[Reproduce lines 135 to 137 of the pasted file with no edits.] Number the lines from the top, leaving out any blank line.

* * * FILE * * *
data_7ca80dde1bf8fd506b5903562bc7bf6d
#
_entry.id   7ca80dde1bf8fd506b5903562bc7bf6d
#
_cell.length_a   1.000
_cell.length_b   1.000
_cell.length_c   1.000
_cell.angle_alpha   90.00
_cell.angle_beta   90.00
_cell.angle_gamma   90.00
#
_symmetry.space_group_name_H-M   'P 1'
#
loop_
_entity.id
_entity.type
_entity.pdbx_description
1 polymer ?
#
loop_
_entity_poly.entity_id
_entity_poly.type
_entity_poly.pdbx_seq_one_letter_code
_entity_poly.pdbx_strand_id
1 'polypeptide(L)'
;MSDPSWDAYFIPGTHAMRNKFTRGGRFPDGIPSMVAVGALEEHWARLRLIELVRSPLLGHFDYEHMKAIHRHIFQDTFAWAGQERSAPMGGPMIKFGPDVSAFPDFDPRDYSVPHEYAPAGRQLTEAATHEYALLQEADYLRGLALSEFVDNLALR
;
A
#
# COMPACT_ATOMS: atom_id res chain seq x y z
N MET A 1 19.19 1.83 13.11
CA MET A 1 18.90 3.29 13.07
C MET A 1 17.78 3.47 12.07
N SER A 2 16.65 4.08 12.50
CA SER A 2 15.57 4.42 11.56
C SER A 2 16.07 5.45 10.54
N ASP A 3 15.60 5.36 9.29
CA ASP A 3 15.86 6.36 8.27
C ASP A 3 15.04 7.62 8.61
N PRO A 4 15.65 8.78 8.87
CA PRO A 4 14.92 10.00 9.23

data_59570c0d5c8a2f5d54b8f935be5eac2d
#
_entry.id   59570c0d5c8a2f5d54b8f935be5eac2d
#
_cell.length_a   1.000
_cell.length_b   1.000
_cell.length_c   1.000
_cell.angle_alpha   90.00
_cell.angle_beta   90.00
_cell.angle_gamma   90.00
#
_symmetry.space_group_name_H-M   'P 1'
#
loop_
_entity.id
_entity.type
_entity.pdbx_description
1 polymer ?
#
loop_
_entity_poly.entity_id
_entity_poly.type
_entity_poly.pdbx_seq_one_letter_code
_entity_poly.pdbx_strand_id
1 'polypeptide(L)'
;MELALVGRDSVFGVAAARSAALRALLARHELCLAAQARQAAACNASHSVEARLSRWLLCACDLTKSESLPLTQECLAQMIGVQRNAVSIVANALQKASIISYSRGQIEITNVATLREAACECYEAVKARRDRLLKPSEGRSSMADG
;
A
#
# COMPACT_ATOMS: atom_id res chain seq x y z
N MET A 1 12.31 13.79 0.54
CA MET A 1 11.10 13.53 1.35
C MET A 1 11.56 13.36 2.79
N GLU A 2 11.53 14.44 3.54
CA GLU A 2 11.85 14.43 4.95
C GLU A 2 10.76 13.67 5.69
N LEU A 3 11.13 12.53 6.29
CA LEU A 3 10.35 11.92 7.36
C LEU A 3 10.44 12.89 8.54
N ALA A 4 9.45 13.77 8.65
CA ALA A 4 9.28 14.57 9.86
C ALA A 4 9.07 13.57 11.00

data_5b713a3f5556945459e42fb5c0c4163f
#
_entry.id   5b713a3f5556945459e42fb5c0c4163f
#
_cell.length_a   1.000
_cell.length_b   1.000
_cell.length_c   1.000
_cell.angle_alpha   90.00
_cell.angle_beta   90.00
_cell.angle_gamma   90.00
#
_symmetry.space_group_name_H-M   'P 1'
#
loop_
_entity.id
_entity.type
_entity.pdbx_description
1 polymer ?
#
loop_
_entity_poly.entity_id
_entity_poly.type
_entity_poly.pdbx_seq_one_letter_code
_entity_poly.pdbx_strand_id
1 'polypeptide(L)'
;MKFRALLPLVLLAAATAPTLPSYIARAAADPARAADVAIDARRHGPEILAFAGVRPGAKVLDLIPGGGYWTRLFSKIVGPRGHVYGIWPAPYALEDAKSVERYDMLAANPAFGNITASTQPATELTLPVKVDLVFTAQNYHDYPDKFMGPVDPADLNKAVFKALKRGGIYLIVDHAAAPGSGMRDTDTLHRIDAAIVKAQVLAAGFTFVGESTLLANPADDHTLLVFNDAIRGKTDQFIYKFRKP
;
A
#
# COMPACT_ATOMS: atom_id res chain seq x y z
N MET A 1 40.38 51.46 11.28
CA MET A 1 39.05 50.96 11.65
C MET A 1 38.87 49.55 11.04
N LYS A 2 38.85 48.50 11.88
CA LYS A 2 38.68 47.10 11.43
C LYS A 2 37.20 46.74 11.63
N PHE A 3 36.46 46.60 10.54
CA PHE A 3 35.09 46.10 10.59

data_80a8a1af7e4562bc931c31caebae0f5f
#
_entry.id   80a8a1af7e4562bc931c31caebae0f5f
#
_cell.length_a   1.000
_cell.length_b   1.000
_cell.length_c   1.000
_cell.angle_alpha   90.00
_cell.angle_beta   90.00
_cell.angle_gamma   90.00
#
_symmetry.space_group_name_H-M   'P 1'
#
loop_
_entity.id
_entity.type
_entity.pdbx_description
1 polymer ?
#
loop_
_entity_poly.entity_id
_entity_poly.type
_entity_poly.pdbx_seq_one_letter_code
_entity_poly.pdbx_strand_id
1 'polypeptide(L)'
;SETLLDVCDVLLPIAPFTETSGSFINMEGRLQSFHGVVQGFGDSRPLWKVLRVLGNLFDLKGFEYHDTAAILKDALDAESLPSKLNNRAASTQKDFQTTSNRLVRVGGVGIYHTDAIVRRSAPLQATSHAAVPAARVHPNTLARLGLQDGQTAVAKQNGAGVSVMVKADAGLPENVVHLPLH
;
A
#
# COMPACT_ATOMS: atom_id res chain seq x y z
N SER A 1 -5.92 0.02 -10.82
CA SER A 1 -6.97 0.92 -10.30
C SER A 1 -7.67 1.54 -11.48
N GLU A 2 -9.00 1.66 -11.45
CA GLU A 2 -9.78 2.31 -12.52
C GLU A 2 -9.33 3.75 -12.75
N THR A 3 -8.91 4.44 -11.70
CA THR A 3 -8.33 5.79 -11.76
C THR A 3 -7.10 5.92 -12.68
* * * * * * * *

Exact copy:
loop_
_entity.id
_entity.type